In January 2017, California enacted new regulations designed to incentivize homeowners to increase California’s housing supply by building in their own backyards. Also known as “in-law suites” and “granny flats,” accessory dwelling units (“ADUs”) are independent living units complete with their own kitchen, living area, and separate entrance, but are located on the same lot as an existing one-family dwelling.
There are many community benefits to ADUs: they diversify the cost of living in a community, distribute the increase in housing supply across a geographic area, and have a low visual impact on neighborhood character. Prior to the 2017 regulations, many cities, particularly in the Bay Area, made it difficult for property owners to add ADUs, even going so far as to outright prohibit them. The new regulations reduce the barriers to building ADUs by barring local agencies from banning ADUs in any residential district or having more restrictive rules than allowed by the state Government Code (Section 65852.2). For instance, local agencies may not require public hearings, impose parking requirements in certain circumstances, or impose sewer fees where the ADU is attached or within the one-family dwelling structure.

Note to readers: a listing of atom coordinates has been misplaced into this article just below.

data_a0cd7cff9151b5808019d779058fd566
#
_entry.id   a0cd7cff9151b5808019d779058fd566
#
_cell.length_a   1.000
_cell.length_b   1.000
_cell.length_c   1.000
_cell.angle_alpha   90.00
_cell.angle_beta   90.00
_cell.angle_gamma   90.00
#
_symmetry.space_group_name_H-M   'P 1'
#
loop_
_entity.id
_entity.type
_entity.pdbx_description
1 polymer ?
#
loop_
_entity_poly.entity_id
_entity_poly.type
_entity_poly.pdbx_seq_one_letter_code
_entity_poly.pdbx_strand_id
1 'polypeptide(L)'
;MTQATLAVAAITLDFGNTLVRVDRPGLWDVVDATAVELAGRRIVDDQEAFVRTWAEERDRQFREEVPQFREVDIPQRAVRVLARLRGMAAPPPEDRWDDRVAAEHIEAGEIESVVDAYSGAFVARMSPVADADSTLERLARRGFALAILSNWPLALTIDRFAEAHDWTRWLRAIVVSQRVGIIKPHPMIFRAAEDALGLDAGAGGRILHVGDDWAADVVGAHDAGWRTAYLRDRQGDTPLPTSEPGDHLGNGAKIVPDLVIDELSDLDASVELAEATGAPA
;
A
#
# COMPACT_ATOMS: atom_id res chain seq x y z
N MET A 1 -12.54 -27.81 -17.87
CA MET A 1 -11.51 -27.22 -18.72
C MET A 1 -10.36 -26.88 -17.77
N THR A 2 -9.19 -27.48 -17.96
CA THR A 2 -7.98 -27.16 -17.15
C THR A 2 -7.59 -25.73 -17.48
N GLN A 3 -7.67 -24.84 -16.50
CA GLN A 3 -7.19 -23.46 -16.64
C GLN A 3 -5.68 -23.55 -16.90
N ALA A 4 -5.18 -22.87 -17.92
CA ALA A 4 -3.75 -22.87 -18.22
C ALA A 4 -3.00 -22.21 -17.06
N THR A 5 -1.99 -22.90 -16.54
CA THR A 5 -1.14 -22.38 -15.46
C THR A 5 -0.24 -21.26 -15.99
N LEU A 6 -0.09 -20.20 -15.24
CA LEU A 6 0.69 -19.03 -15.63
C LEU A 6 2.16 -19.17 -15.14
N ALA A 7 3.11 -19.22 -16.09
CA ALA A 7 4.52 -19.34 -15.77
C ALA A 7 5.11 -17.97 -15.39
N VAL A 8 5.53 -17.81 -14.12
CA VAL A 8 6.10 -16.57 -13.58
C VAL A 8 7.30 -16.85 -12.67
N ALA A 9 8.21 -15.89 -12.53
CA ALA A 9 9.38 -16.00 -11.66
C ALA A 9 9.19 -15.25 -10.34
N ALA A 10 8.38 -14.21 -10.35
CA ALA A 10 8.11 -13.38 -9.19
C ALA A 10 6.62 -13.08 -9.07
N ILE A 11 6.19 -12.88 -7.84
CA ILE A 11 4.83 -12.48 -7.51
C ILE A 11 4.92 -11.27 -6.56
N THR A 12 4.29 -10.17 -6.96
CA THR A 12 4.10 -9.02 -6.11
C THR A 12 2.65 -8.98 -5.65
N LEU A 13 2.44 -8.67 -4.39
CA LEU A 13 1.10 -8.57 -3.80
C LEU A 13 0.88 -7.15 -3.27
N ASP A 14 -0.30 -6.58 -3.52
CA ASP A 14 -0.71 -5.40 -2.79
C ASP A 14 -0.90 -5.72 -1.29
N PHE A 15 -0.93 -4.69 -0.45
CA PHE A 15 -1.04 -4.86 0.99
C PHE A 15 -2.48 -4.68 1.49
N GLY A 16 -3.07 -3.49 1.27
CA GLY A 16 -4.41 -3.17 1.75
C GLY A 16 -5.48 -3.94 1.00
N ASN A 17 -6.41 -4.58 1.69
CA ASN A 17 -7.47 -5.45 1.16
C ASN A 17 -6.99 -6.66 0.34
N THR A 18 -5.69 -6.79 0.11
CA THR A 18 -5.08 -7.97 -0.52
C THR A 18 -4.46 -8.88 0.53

To learn more, visit the California Department of Housing and Community Development - Accessory Dwelling Unit
Written by Chelsea Linsley
Photo via Flickr